In this week’s episode of C.S.I. New York, entitled “Unusual Suspects,” a 14-year old is shot and his younger brother intentionally misleads the police regarding the shooter, identifying the wrong suspect who is ultimately chased by the police and fatally hit by a bus while trying to flee. Eventually the truth comes out. The two boys–armed with a gun!—robbed a bank, and the older boy, who engineered the crime, was shot by a man who subsequently took the loot from them.
The boys knocked over the bank because they overheard their mother say that she couldn’t pay the rent. This is apparently sufficient justification for the bank and the District Attorney to decide not to press charges against the little dears. As the show ends, two of the C.S.I. squad look in on the hospital room, misty-eyed. where the wounded boy lies recovering, as his brother and mother sit vigil by his bed.
“There’s a lot of love in that room,” observes one of the officers.
A lot of felons, too.
Let me get this straight. Children and teens are routinely prosecuted for vandalism, for drug dealing and possession, for stealing cars, for throwing rocks at cars, for shoplifting and downloading copyrighted music, but an armed robbery of a bank that directly results in the death of one person and the shooting of another warrants no action by the justice system at all, because…well, because it was done for a good reason.
Two kids robbed a bank, using a gun, and no crime is charged. The message being sent by “C.S.I. New York’s” writers is apparently that it isn’t the conduct or the law that makes something a crime, it’s the circumstances, and if the circumstances are sympathetic enough, why, there just isn’t any crime. This, certifiably nuts as it is, is the only message they can be sending, because the message that kids are not accountable to the laws of society would be an outright lie. Yes, there are mitigating circumstances in this scenario. Yes, I could support a plea deal in which the kids were put on probation and served no jail time, although that’s only a slap on the wrist for armed robbery. But nothing? Nothing?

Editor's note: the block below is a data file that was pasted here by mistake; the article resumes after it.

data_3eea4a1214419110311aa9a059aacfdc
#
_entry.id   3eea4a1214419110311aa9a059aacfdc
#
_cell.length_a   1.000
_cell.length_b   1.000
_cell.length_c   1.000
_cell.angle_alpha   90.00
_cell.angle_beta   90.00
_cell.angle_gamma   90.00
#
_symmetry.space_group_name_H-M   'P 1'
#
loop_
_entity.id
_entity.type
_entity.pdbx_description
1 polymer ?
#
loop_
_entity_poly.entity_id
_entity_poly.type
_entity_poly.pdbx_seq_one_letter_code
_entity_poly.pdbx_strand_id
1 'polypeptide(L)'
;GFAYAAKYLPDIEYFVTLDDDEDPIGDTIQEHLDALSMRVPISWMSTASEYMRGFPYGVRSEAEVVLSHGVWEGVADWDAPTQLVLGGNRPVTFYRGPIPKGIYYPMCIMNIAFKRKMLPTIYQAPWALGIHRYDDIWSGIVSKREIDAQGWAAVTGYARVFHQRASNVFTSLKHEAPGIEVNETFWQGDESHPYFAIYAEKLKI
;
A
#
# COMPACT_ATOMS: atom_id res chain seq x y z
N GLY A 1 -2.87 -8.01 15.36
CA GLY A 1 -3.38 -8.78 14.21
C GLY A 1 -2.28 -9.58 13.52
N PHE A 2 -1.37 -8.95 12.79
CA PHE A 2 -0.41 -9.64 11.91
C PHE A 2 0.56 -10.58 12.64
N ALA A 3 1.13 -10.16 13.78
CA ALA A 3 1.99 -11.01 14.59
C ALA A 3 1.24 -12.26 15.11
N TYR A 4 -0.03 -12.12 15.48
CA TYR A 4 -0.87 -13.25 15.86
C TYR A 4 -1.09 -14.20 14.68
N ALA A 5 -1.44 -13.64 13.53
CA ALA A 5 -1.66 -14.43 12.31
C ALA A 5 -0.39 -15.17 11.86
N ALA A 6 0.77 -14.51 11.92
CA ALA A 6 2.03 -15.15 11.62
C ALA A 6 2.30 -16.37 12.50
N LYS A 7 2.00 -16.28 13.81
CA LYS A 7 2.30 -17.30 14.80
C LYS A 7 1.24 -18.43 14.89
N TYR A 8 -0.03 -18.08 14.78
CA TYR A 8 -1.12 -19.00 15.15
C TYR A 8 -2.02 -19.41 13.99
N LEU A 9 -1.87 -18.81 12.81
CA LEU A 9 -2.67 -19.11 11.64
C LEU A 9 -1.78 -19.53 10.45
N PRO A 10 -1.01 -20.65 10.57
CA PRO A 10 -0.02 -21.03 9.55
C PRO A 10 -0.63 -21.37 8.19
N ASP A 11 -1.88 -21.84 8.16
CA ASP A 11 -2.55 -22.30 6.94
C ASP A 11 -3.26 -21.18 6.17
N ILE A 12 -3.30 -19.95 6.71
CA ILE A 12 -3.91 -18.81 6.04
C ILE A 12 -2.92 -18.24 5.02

Maybe this explains the mysterious logic of support for illegal immigration in California and elsewhere; indeed, maybe the two positions are organically linked. Illegal immigrants break U.S. laws to come here in order to support their families and live a better life, and those noble motivations render the laws null and void. Is that the thinking? Similarly, as long as you are only robbing the bank to help your mother, there’s nothing really criminal about it. Empathy! Empathy trumps the law.
This is, of course, an endorsement of the process of grafting rationalizations onto lawless activities, which can be used to justify almost anything. Good intentions and sympathetic law-breakers can not justify the waiver of our laws. The fact that the entertainment industry, one of the most influential cultural forces in the nation has come to believe otherwise and apparently is no longer capable of recognizing how irresponsible its position is, should frighten us all.